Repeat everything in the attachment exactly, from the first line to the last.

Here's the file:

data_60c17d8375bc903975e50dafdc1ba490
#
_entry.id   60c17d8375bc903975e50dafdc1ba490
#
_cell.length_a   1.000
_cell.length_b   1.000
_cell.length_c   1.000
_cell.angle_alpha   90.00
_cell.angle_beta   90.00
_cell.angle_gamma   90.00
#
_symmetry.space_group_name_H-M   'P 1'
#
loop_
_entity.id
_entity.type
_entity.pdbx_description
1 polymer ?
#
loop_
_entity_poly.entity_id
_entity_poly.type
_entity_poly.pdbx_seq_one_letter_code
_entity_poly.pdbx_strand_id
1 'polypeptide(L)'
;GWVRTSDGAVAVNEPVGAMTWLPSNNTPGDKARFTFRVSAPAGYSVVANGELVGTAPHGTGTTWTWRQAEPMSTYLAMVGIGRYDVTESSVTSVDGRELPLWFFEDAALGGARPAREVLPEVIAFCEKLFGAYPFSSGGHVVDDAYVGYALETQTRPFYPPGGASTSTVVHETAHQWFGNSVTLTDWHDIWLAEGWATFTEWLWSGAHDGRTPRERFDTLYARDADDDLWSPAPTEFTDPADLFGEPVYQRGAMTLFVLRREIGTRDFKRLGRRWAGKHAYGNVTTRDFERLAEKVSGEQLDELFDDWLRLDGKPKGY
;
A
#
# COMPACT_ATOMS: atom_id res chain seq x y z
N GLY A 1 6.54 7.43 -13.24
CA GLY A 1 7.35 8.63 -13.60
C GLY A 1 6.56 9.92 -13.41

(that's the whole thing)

data_60c17d8375bc903975e50dafdc1ba490
#
_entry.id   60c17d8375bc903975e50dafdc1ba490
#
_cell.length_a   1.000
_cell.length_b   1.000
_cell.length_c   1.000
_cell.angle_alpha   90.00
_cell.angle_beta   90.00
_cell.angle_gamma   90.00
#
_symmetry.space_group_name_H-M   'P 1'
#
loop_
_entity.id
_entity.type
_entity.pdbx_description
1 polymer ?
#
loop_
_entity_poly.entity_id
_entity_poly.type
_entity_poly.pdbx_seq_one_letter_code
_entity_poly.pdbx_strand_id
1 'polypeptide(L)'
;GWVRTSDGAVAVNEPVGAMTWLPSNNTPGDKARFTFRVSAPAGYSVVANGELVGTAPHGTGTTWTWRQAEPMSTYLAMVGIGRYDVTESSVTSVDGRELPLWFFEDAALGGARPAREVLPEVIAFCEKLFGAYPFSSGGHVVDDAYVGYALETQTRPFYPPGGASTSTVVHETAHQWFGNSVTLTDWHDIWLAEGWATFTEWLWSGAHDGRTPRERFDTLYARDADDDLWSPAPTEFTDPADLFGEPVYQRGAMTLFVLRREIGTRDFKRLGRRWAGKHAYGNVTTRDFERLAEKVSGEQLDELFDDWLRLDGKPKGY
;
A
#
# COMPACT_ATOMS: atom_id res chain seq x y z
N GLY A 1 6.54 7.43 -13.24
CA GLY A 1 7.35 8.63 -13.60
C GLY A 1 6.56 9.92 -13.41